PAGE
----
It's a tricky dance, since Hillary, Bill, and their surrogates will continue to attempt to dismiss any criticisms as "the boys" ganging up on the woman. This narrative indeed seemed to work when Clinton's tears set off a wave of sympathy and female solidarity that most likely swung New Hampshire. But so long as Obama and Edwards keep talking about real issues, and do so in a civil way, I think Hillary's complaints about being picked on will yield a diminishing return, especially if they challenge the Clinton campaign's history of highly questionable distortions.

But the fundamental fault lines in this campaign are about whose interests the candidates are likely to heed, and they need to be articulated. Think back to Clinton's six years on the Wal-Mart board, during which she said nothing to protest the company's relentless union-busting and destruction of small-town businesses. Obama, meanwhile, was working as a community organizer, and then at a law firm that represented local organizers. Edwards pursued and won lawsuits on corporate malfeasance.  The two of them need to highlight the links between their past history and their joint refusal to take donations from lobbyists, and their strong and early stands for fundamental campaign finance reform: Obama pushed a major bill while still in the Illinois legislature—Clinton signed on only after Common Cause ran a full-page Iowa ad.  They should also challenge Clinton's argument that the way to make change is to reduce our expectations and hopes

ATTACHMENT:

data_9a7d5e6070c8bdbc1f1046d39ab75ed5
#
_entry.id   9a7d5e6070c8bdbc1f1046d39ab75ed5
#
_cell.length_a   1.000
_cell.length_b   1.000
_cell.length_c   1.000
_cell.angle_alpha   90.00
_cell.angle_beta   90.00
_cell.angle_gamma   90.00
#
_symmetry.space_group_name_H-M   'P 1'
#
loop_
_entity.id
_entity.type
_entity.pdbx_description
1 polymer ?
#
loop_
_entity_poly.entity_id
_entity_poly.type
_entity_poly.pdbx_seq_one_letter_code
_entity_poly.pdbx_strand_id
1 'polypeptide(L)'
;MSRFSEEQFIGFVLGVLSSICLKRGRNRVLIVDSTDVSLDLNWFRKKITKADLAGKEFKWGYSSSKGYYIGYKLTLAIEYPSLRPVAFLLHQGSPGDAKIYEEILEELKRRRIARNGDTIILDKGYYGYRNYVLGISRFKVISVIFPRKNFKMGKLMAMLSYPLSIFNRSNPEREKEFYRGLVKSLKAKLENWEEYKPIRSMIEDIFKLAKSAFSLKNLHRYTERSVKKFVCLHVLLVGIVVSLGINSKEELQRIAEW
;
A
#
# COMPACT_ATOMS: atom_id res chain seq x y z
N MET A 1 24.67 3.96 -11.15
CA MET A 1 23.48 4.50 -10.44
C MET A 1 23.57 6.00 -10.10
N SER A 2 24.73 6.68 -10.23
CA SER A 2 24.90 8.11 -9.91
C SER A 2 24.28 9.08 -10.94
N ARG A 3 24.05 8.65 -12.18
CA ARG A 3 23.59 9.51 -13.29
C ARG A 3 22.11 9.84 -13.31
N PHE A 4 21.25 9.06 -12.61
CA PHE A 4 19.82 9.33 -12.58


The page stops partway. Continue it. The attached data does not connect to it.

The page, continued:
Obama and Edwards could also make an even more explicit alliance. Each could pledge, for instance, to nominate the other for Vice President, or publicly state that if no candidate got an absolute majority going into the Democratic convention, whichever of the two trailed would throw their support to the other.  Given the rules on proportionate representation, this would allow both to keep campaigning as passionately as possible without falling into the trap of political spoiler.